• "Clear glass made from silica works well for windows in houses, but some material scientists have learned how to use aluminum oxide to make glass harder and to take advantage of optical characteristics like fluorescence and wavelength filtering.

Glass is a curious state of matter. It is not liquid or solid, but has properties of both. To make a glass, the trick is to prevent the substance from crystallizing into a regular solid, since the layers in crystal structures refract and reflect visible wavelengths rather than transmitting them. The relevant procedure requires cooling the molten liquid material fairly quickly-before it has the opportunity to form molecular crystal bonds.

While, in principle, any substance could be made into a glass, it is often not possible or economically feasible in practice, mostly because the necessary temperatures and pressures depend on the material and can be extreme in many cases. Scientists have recently found a way, however, to incorporate aluminum oxide with rare earth or calcium oxides to make a particularly resilient glass-one that does not easily deform upon impact. To deform a material uses energy, which means that momentum is not conserved in a collision. A material that minimizes such losses is useful in sporting equipment, such as golf clubs or baseball bats, designed to provide maximum rebound in collisions.

When allowed to crystallize, the alumina-rare earth oxide compounds are proving useful as extremely hard nanoscale ceramics. Transparent alumina films and fibers have also been produced by combining aluminum chloride with methyl cellulose, an organic composite.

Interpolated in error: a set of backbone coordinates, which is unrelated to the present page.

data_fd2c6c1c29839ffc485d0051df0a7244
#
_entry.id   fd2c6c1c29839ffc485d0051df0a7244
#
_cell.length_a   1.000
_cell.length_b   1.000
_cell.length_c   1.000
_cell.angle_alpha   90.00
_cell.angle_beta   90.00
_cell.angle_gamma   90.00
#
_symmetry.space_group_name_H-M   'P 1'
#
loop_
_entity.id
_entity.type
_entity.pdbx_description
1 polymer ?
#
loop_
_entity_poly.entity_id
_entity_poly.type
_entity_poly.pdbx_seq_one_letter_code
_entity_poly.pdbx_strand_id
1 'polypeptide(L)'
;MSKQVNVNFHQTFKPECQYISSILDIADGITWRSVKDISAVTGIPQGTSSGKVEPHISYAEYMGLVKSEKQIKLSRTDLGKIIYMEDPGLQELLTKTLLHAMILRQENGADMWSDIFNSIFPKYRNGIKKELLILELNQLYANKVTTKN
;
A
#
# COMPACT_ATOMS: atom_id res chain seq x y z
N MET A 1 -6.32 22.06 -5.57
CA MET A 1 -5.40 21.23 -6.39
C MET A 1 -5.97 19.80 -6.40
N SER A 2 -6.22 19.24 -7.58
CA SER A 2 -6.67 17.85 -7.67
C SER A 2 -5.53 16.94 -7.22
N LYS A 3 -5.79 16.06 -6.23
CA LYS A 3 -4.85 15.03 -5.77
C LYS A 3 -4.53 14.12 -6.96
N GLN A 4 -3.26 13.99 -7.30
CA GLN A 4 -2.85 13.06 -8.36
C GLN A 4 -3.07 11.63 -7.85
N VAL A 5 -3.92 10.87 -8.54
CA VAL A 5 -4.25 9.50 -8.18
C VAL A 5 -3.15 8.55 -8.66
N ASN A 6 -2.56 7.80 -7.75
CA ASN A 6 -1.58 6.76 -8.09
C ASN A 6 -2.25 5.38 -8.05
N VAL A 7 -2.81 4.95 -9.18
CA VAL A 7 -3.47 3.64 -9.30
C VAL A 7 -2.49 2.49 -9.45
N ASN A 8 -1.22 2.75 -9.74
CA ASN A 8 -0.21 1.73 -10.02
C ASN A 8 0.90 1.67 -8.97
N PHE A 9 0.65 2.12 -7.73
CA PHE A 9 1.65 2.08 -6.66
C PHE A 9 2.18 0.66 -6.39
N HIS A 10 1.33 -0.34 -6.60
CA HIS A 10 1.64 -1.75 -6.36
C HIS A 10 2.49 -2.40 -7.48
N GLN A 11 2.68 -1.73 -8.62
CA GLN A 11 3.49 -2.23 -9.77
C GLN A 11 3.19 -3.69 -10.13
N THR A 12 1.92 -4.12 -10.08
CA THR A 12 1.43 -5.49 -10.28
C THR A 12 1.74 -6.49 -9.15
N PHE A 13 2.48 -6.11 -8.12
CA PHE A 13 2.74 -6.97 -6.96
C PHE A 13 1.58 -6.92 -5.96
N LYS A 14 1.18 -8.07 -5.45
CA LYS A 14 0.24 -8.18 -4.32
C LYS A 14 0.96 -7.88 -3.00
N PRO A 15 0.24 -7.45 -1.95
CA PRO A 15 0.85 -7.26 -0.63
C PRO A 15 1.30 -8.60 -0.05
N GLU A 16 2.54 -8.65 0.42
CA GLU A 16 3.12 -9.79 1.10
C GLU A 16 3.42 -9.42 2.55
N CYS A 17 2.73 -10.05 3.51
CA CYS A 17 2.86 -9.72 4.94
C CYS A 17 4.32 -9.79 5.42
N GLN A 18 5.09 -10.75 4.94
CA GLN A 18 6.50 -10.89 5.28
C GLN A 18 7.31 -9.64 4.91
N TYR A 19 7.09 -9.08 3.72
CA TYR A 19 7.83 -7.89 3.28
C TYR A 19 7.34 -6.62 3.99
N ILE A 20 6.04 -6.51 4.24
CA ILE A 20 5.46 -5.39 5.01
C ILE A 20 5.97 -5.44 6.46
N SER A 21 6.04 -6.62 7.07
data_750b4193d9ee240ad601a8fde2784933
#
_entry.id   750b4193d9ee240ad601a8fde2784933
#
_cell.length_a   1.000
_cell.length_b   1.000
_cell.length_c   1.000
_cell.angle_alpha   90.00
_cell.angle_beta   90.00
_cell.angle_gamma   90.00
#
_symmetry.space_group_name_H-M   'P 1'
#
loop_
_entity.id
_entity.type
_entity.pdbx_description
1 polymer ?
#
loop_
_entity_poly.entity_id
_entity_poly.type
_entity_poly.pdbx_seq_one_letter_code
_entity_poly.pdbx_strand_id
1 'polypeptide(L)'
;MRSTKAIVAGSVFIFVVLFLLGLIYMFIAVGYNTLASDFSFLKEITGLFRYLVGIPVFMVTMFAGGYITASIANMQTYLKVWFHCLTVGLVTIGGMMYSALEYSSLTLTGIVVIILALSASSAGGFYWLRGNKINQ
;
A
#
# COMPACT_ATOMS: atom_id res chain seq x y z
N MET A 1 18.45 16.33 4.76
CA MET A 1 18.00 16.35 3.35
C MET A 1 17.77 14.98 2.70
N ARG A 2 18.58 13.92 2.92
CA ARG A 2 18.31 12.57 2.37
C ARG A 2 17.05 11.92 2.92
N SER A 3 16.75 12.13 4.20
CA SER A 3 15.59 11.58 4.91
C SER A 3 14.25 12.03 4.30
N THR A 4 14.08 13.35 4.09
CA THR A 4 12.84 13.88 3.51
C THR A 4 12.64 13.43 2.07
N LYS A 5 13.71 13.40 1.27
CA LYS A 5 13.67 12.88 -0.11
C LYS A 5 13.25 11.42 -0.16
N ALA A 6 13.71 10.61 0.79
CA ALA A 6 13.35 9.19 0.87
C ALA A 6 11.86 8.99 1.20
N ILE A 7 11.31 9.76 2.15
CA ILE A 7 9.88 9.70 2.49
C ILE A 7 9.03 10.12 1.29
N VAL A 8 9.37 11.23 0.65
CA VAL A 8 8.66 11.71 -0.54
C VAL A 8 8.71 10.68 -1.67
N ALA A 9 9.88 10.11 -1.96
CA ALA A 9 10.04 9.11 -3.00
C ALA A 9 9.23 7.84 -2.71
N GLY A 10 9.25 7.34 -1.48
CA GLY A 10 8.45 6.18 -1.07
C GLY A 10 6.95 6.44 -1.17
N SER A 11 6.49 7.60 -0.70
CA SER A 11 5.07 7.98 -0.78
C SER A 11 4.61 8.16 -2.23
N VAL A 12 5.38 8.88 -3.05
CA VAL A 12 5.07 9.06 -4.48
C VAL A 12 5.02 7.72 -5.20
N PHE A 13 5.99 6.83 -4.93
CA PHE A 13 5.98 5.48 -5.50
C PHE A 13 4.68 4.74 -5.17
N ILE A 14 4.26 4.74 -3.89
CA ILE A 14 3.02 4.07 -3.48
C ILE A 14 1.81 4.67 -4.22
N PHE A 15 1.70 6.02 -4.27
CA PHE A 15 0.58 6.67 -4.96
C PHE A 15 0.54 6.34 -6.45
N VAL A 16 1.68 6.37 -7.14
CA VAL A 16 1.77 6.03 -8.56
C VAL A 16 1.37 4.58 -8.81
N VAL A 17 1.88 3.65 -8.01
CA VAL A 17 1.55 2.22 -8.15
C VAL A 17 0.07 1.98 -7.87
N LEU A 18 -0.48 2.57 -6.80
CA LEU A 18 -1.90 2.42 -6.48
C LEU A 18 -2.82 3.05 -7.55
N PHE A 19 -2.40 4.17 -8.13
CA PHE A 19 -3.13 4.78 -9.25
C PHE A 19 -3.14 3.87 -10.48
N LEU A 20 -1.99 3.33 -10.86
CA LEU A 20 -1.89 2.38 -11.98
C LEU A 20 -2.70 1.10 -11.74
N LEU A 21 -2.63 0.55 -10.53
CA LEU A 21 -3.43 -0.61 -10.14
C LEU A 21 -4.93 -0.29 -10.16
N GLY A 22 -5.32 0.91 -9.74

8

• "In particulate form, aluminum oxide is used as an abrasive in emery board and sandpaper" 9

Physical Properties

Melting Point:*
2053°C 10 = 2326.15 K = 3727.4°F
Boiling Point:*
3000°C 10 = 3273.15 K = 5432°F
Density (g/cm3):
3.97 at room temperature/pressure 10
* - 1 atm pressure
‡ - approximate

Solubility

Qualitative:
insoluble:  10
slightly soluble: 10

Bonding

Bonding: ionic
Ionic Character: 55.45 %

Thermochemistry

ΔHf° (s alpha-corundum): -400.4 kcal/mol 11 = -1,675.27 kJ/mol
ΔHf° (s gamma-corundum): -396.0 kcal/mol 11 = -1,656.86 kJ/mol
ΔHf° (ℓ): -377.90 kcal/mol 11 = -1,581.13 kJ/mol
S° (s alpha-corundum): 12.17 cal/(mol•K) 12 = 50.92 J/(mol•K)
S° (s gamma-corundum): 14.3 cal/(mol•K) 12 = 59.83 J/(mol•K)
S° (ℓ): 21.41 cal/(mol•K) 12 = 89.58 J/(mol•K)
ΔGf° (s alpha-corundum): -378.1 kcal/mol 13 = -1,581.97 kJ/mol
ΔGf° (s gamma-corundum): -373.5 kcal/mol 13 = -1,562.72 kJ/mol
ΔGf° (ℓ): -358.33 kcal/mol 13 = -1,499.25 kJ/mol

Reactions

Safety Information

NFPA 704 Ratings:
Health: 1 - Exposure would cause irritation with only minor residual injury.
Flammability: 0 - Will not burn.
Reactivity: 0 - Normally stable, even under fire exposure conditions, and is not reactive with water.

For More Information

Wikipedia
Journals:
W. Buchberger, K. Winsauer, J. Chromatog. 482, 401 (1989)
M. T. Kelly, M. R. Smith, J. Pharm. Biomed. Anal. 7, 1757 (1989)
L. Sedel et. al., J. Bone Joint Surg. [Brit.] 72-B, 658 (1990)
L. P. Zichner, H.-G. Willert, Clin. Ortho. Rel. Res. 282, 86 (1992)
P. Boutin et. al., J. Biomed. Mat. Res. 22, 1203-1232 (1988)
P. S. Christel, Clin. Ortho. Rel. Res. 282, 10-18 (1992)